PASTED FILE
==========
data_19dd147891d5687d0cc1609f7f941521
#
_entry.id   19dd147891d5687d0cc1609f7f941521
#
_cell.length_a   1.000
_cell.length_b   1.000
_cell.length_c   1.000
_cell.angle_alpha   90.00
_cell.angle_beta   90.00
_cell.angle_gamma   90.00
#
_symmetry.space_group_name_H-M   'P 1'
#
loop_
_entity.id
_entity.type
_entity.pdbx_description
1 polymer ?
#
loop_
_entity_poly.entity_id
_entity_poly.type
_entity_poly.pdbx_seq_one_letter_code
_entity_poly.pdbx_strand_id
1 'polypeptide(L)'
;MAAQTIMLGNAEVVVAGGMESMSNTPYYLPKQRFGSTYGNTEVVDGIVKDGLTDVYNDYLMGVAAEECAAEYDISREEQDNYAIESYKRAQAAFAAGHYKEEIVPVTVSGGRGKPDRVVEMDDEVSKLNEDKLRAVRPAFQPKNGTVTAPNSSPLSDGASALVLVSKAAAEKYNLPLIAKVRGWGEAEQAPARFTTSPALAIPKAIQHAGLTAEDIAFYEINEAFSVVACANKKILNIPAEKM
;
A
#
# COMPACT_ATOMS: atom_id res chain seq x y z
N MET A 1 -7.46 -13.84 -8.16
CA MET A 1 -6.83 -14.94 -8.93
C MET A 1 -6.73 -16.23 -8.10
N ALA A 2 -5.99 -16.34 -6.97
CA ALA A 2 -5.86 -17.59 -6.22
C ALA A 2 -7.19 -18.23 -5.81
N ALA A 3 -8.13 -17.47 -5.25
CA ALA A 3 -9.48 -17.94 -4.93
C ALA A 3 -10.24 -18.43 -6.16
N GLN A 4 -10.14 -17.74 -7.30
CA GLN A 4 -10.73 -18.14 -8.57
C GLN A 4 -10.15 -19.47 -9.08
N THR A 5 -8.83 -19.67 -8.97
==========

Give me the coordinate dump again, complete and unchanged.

data_19dd147891d5687d0cc1609f7f941521
#
_entry.id   19dd147891d5687d0cc1609f7f941521
#
_cell.length_a   1.000
_cell.length_b   1.000
_cell.length_c   1.000
_cell.angle_alpha   90.00
_cell.angle_beta   90.00
_cell.angle_gamma   90.00
#
_symmetry.space_group_name_H-M   'P 1'
#
loop_
_entity.id
_entity.type
_entity.pdbx_description
1 polymer ?
#
loop_
_entity_poly.entity_id
_entity_poly.type
_entity_poly.pdbx_seq_one_letter_code
_entity_poly.pdbx_strand_id
1 'polypeptide(L)'
;MAAQTIMLGNAEVVVAGGMESMSNTPYYLPKQRFGSTYGNTEVVDGIVKDGLTDVYNDYLMGVAAEECAAEYDISREEQDNYAIESYKRAQAAFAAGHYKEEIVPVTVSGGRGKPDRVVEMDDEVSKLNEDKLRAVRPAFQPKNGTVTAPNSSPLSDGASALVLVSKAAAEKYNLPLIAKVRGWGEAEQAPARFTTSPALAIPKAIQHAGLTAEDIAFYEINEAFSVVACANKKILNIPAEKM
;
A
#
# COMPACT_ATOMS: atom_id res chain seq x y z
N MET A 1 -7.46 -13.84 -8.16
CA MET A 1 -6.83 -14.94 -8.93
C MET A 1 -6.73 -16.23 -8.10
N ALA A 2 -5.99 -16.34 -6.97
CA ALA A 2 -5.86 -17.59 -6.22
C ALA A 2 -7.19 -18.23 -5.81
N ALA A 3 -8.13 -17.47 -5.25
CA ALA A 3 -9.48 -17.94 -4.93
C ALA A 3 -10.24 -18.43 -6.16
N GLN A 4 -10.14 -17.74 -7.30
CA GLN A 4 -10.73 -18.14 -8.57
C GLN A 4 -10.15 -19.47 -9.08
N THR A 5 -8.83 -19.67 -8.97